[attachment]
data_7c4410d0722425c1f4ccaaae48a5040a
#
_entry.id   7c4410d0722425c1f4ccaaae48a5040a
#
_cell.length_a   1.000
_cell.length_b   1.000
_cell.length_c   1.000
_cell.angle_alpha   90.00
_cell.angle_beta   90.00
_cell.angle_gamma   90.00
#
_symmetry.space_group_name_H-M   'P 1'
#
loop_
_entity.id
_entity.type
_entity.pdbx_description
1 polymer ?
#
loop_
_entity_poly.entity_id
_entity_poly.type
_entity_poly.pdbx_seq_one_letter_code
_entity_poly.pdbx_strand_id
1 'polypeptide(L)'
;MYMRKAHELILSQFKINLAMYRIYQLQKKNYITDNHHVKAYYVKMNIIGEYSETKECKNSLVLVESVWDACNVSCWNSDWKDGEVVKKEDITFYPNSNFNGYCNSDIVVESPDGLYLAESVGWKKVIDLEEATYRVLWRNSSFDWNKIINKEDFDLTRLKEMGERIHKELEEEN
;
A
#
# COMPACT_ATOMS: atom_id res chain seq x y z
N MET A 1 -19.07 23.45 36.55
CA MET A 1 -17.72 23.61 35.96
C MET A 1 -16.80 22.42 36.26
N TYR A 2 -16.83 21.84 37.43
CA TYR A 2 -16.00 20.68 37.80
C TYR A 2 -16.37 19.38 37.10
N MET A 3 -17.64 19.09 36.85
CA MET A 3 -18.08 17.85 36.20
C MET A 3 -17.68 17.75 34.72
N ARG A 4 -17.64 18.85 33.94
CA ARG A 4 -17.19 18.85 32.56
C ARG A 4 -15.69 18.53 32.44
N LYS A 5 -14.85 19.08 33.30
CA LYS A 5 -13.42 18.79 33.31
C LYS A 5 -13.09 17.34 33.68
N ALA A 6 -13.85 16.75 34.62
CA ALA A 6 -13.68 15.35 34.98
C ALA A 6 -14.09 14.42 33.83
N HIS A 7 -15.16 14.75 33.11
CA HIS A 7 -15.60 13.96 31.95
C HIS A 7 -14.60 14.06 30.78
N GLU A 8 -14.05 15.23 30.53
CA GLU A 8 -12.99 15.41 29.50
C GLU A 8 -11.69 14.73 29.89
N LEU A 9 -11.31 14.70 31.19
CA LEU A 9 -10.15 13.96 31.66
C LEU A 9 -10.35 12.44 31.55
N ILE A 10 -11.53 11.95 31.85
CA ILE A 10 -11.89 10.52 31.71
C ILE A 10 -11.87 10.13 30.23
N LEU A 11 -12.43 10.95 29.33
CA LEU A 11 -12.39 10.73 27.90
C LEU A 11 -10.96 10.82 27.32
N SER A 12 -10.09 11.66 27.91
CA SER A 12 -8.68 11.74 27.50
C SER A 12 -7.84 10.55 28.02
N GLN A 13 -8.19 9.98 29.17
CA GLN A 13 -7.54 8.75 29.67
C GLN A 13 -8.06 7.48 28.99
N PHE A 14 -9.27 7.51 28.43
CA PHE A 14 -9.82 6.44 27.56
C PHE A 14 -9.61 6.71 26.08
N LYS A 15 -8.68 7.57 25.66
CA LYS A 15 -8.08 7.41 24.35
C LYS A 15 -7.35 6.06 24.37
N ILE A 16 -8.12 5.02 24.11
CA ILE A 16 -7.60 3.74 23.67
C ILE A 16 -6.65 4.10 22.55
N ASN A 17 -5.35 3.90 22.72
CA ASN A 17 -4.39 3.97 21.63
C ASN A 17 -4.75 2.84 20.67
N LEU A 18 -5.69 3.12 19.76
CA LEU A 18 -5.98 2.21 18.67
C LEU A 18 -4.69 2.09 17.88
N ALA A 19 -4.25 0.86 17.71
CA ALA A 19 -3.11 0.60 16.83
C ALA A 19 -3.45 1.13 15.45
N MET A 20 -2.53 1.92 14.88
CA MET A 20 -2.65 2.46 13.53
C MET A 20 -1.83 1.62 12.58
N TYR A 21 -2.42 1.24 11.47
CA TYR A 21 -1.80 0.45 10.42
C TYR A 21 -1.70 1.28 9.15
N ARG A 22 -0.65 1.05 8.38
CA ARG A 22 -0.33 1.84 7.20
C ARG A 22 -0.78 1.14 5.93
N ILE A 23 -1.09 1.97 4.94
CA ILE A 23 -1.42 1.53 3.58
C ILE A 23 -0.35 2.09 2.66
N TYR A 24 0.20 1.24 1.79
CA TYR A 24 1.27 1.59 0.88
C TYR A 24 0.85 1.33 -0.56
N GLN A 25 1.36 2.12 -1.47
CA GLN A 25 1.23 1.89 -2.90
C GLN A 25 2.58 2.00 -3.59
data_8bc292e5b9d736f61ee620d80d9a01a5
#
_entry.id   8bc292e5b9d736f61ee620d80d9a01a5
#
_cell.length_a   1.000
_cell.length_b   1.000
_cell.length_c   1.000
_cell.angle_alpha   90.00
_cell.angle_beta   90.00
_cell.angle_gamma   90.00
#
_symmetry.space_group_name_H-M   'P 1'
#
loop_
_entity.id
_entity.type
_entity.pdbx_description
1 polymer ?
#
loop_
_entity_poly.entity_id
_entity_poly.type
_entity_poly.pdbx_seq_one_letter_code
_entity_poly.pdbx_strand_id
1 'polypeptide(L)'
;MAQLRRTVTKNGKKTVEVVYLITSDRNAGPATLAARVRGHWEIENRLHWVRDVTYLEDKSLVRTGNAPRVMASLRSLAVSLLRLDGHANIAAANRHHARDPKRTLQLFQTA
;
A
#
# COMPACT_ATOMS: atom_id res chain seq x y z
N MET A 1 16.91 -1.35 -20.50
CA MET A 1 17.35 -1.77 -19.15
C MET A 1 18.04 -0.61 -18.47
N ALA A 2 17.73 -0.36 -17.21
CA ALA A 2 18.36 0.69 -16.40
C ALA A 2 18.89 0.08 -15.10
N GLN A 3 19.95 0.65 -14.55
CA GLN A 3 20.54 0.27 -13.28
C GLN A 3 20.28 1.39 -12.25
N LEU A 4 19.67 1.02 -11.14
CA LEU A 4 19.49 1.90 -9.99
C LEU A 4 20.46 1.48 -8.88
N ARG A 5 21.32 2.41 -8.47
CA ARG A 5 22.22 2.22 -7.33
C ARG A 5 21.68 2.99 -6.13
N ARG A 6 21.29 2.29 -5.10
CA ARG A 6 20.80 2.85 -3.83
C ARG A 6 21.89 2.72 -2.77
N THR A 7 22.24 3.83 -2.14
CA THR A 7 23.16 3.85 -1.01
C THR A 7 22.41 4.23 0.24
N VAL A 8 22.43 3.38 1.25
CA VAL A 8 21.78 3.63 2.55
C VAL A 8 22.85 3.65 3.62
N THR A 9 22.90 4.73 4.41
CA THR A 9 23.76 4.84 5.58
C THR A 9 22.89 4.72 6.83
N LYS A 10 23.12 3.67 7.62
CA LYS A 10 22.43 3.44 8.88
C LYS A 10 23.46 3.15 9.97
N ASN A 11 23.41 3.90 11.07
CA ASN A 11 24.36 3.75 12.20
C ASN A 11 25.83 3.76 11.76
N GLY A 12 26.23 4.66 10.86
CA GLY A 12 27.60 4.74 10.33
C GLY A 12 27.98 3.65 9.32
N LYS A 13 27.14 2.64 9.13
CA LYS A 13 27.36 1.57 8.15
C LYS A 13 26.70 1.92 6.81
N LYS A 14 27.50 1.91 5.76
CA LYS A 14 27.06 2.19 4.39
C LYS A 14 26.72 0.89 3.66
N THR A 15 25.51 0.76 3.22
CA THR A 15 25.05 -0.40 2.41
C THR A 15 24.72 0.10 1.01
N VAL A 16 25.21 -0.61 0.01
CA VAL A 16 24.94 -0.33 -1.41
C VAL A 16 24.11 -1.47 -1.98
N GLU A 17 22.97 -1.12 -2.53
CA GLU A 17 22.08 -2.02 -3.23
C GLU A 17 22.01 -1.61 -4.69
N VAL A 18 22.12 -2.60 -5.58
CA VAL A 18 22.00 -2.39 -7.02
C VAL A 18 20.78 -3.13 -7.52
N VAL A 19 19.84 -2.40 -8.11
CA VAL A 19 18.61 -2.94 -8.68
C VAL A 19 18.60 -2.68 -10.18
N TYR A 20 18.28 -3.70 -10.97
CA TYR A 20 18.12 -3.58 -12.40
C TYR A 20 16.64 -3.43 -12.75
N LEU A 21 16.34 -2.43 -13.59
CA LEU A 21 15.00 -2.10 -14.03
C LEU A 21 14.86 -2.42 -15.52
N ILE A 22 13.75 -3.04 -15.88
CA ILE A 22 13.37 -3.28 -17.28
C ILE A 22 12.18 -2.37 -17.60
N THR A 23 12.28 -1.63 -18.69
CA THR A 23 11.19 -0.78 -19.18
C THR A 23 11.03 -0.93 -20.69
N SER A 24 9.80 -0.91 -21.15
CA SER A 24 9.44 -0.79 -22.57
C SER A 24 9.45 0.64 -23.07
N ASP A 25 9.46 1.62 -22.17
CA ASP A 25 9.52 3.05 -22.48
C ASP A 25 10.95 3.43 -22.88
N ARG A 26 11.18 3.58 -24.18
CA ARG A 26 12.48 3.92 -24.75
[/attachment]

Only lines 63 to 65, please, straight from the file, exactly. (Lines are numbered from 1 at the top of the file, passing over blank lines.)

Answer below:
C LEU A 11 -10.96 10.82 27.32
N SER A 12 -10.09 11.66 27.91
CA SER A 12 -8.68 11.74 27.50